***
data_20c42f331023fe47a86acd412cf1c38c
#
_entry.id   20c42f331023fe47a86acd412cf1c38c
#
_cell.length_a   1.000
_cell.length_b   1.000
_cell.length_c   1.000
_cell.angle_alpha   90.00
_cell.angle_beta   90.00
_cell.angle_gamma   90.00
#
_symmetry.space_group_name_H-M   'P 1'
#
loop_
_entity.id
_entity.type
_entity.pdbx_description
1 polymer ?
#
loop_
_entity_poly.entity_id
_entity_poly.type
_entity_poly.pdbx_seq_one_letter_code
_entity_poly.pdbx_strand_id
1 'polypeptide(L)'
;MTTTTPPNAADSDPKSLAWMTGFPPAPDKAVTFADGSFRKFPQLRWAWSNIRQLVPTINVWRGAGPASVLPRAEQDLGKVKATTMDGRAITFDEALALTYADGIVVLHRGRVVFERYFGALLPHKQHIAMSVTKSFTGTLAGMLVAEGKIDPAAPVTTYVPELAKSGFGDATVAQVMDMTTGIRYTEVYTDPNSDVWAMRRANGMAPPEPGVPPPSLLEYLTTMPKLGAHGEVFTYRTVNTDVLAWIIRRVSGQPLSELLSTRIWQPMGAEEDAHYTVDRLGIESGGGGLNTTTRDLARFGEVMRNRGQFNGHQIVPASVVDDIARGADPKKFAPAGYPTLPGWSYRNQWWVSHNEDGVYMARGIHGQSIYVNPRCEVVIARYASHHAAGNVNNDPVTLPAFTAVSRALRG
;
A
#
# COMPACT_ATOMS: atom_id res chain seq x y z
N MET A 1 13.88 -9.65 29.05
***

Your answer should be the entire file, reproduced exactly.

data_20c42f331023fe47a86acd412cf1c38c
#
_entry.id   20c42f331023fe47a86acd412cf1c38c
#
_cell.length_a   1.000
_cell.length_b   1.000
_cell.length_c   1.000
_cell.angle_alpha   90.00
_cell.angle_beta   90.00
_cell.angle_gamma   90.00
#
_symmetry.space_group_name_H-M   'P 1'
#
loop_
_entity.id
_entity.type
_entity.pdbx_description
1 polymer ?
#
loop_
_entity_poly.entity_id
_entity_poly.type
_entity_poly.pdbx_seq_one_letter_code
_entity_poly.pdbx_strand_id
1 'polypeptide(L)'
;MTTTTPPNAADSDPKSLAWMTGFPPAPDKAVTFADGSFRKFPQLRWAWSNIRQLVPTINVWRGAGPASVLPRAEQDLGKVKATTMDGRAITFDEALALTYADGIVVLHRGRVVFERYFGALLPHKQHIAMSVTKSFTGTLAGMLVAEGKIDPAAPVTTYVPELAKSGFGDATVAQVMDMTTGIRYTEVYTDPNSDVWAMRRANGMAPPEPGVPPPSLLEYLTTMPKLGAHGEVFTYRTVNTDVLAWIIRRVSGQPLSELLSTRIWQPMGAEEDAHYTVDRLGIESGGGGLNTTTRDLARFGEVMRNRGQFNGHQIVPASVVDDIARGADPKKFAPAGYPTLPGWSYRNQWWVSHNEDGVYMARGIHGQSIYVNPRCEVVIARYASHHAAGNVNNDPVTLPAFTAVSRALRG
;
A
#
# COMPACT_ATOMS: atom_id res chain seq x y z
N MET A 1 13.88 -9.65 29.05